About this site

This resource is hosted by the Nelson Mandela Centre of Memory, but was compiled and authored by Padraig O’Malley. It is the product of almost two decades of research and includes analyses, chronologies, historical documents, and interviews from the apartheid and post-apartheid eras.

Gandhi, Mohandas Karamchand

1869 - 1941

An Indian lawyer who settled in Natal in 1893, he was one of the pioneers of the liberation struggle in South Africa. He played an important role in inspiring the Indian people to resist the indignities and unequal treatment meted out to them by the government in terms of taxes and restriction of movement to other parts of South Africa. He was instrumental in establishing the Natal Indian Congress* (NIC) in 1894 and soon afterwards initiated a number of his trade-mark passive resistance campaigns in an effort to gain the vote for Indians.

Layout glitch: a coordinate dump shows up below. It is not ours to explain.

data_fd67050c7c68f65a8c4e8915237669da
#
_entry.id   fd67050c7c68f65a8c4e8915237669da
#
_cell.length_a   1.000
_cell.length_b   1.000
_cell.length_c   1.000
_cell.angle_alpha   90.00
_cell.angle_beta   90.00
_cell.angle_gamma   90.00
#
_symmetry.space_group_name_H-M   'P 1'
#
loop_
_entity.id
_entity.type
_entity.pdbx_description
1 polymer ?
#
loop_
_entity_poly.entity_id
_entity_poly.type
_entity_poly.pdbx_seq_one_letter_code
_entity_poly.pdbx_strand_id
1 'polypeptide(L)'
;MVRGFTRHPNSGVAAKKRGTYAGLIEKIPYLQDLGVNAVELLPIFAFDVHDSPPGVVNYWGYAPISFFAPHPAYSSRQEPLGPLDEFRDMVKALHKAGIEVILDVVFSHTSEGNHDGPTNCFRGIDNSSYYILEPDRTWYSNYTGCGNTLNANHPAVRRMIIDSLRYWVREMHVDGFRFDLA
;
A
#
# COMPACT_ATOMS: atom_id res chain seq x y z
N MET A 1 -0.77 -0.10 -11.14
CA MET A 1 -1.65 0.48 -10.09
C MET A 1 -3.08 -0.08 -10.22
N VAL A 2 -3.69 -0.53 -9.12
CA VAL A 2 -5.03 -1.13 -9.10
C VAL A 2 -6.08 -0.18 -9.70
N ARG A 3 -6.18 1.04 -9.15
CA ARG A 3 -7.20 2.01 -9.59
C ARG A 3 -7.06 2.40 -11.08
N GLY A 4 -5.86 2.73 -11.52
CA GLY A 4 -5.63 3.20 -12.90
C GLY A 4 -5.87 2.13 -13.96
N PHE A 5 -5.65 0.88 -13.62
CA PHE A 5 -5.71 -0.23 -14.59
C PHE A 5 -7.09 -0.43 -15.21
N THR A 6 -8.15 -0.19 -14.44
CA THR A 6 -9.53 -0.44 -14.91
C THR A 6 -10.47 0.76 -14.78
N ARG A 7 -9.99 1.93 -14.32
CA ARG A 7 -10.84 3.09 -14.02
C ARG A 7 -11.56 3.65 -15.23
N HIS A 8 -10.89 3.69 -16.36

Gandhi served as a stretcher-bearer in a medical unit during the South African War and thereafter started the newspaper Indian Opinion to articulate Indian concerns. In 1906 he again implemented passive resistance and joined by a large following of Indians, conducted another non-violent initiative, basing the campaign, as before on his philosophy of satyagraha. He led a number of strikes to protest against unfair labour practices in Natal and in 1913, in an attempt to persuade the authorities to lift restrictions on Indians entering the Transvaal he organized a protest march from Natal, an endeavour which led to his arrest and temporary imprisonment. An inspirational leader, Gandhi left South Africa for India in 1914.

This resource is hosted by the Nelson Mandela Centre of Memory, but was compiled and authored by Padraig O’Malley. Return to the Nelson Mandela Centre of Memory site.